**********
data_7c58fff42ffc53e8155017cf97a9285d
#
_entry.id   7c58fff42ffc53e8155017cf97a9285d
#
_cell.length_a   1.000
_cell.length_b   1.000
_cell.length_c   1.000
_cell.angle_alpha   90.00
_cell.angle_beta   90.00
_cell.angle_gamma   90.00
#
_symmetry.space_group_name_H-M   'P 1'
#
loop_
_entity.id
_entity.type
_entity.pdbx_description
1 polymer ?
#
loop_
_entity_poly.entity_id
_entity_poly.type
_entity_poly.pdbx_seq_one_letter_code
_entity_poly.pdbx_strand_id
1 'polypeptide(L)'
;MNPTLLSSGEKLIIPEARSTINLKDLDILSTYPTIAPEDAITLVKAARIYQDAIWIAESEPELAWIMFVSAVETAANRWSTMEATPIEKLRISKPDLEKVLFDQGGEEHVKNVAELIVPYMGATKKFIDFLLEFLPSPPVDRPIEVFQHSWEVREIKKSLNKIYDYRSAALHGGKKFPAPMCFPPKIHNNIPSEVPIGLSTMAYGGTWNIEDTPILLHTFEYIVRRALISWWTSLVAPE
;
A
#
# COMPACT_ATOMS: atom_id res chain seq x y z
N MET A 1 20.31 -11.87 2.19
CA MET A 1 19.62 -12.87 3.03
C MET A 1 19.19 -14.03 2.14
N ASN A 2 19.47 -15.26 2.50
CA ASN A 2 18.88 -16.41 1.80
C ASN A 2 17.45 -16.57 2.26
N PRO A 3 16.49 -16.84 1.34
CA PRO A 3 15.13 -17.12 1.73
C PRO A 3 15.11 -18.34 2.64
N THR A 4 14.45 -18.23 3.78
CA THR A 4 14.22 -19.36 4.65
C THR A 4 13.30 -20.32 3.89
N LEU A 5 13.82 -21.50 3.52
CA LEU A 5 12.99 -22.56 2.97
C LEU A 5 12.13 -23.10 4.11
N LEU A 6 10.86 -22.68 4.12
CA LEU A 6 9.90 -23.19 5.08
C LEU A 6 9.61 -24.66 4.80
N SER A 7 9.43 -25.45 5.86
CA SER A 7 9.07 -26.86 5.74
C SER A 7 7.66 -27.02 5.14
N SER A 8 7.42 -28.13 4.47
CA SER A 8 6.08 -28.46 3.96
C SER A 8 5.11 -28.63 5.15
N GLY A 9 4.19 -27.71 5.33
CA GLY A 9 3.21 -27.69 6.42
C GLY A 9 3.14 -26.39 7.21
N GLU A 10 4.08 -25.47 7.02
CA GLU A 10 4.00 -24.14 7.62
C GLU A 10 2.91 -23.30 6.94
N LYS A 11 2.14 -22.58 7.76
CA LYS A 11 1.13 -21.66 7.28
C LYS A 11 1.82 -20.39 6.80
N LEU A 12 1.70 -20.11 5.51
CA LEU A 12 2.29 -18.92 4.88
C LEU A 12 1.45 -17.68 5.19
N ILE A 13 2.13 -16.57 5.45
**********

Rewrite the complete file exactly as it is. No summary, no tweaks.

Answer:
data_7c58fff42ffc53e8155017cf97a9285d
#
_entry.id   7c58fff42ffc53e8155017cf97a9285d
#
_cell.length_a   1.000
_cell.length_b   1.000
_cell.length_c   1.000
_cell.angle_alpha   90.00
_cell.angle_beta   90.00
_cell.angle_gamma   90.00
#
_symmetry.space_group_name_H-M   'P 1'
#
loop_
_entity.id
_entity.type
_entity.pdbx_description
1 polymer ?
#
loop_
_entity_poly.entity_id
_entity_poly.type
_entity_poly.pdbx_seq_one_letter_code
_entity_poly.pdbx_strand_id
1 'polypeptide(L)'
;MNPTLLSSGEKLIIPEARSTINLKDLDILSTYPTIAPEDAITLVKAARIYQDAIWIAESEPELAWIMFVSAVETAANRWSTMEATPIEKLRISKPDLEKVLFDQGGEEHVKNVAELIVPYMGATKKFIDFLLEFLPSPPVDRPIEVFQHSWEVREIKKSLNKIYDYRSAALHGGKKFPAPMCFPPKIHNNIPSEVPIGLSTMAYGGTWNIEDTPILLHTFEYIVRRALISWWTSLVAPE
;
A
#
# COMPACT_ATOMS: atom_id res chain seq x y z
N MET A 1 20.31 -11.87 2.19
CA MET A 1 19.62 -12.87 3.03
C MET A 1 19.19 -14.03 2.14
N ASN A 2 19.47 -15.26 2.50
CA ASN A 2 18.88 -16.41 1.80
C ASN A 2 17.45 -16.57 2.26
N PRO A 3 16.49 -16.84 1.34
CA PRO A 3 15.13 -17.12 1.73
C PRO A 3 15.11 -18.34 2.64
N THR A 4 14.45 -18.23 3.78
CA THR A 4 14.22 -19.36 4.65
C THR A 4 13.30 -20.32 3.89
N LEU A 5 13.82 -21.50 3.52
CA LEU A 5 12.99 -22.56 2.97
C LEU A 5 12.13 -23.10 4.11
N LEU A 6 10.86 -22.68 4.12
CA LEU A 6 9.90 -23.19 5.08
C LEU A 6 9.61 -24.66 4.80
N SER A 7 9.43 -25.45 5.86
CA SER A 7 9.07 -26.86 5.74
C SER A 7 7.66 -27.02 5.14
N SER A 8 7.42 -28.13 4.47
CA SER A 8 6.08 -28.46 3.96
C SER A 8 5.11 -28.63 5.15
N GLY A 9 4.19 -27.71 5.33
CA GLY A 9 3.21 -27.69 6.42
C GLY A 9 3.14 -26.39 7.21
N GLU A 10 4.08 -25.47 7.02
CA GLU A 10 4.00 -24.14 7.62
C GLU A 10 2.91 -23.30 6.94
N LYS A 11 2.14 -22.58 7.76
CA LYS A 11 1.13 -21.66 7.28
C LYS A 11 1.82 -20.39 6.80
N LEU A 12 1.70 -20.11 5.51
CA LEU A 12 2.29 -18.92 4.88
C LEU A 12 1.45 -17.68 5.19
N ILE A 13 2.13 -16.57 5.45